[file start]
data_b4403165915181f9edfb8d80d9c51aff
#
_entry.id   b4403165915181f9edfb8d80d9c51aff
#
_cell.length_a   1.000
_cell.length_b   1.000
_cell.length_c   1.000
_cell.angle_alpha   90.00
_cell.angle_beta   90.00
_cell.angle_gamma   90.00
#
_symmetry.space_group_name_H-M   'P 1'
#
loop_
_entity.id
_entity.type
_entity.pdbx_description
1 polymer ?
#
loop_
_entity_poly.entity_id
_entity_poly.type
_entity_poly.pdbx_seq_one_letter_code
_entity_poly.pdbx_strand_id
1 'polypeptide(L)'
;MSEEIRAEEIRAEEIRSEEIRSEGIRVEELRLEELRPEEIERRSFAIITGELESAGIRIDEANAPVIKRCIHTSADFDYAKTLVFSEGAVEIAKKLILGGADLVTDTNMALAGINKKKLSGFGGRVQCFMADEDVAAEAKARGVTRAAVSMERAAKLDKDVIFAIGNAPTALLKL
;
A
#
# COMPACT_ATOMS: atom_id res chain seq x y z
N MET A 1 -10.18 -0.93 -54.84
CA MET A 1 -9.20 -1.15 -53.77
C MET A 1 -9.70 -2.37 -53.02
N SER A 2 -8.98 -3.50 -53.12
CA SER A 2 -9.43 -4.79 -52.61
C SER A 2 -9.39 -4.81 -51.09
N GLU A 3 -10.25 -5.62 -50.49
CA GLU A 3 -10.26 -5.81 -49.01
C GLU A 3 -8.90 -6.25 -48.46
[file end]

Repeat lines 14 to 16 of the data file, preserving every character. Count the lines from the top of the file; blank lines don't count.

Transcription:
loop_
_entity.id
_entity.type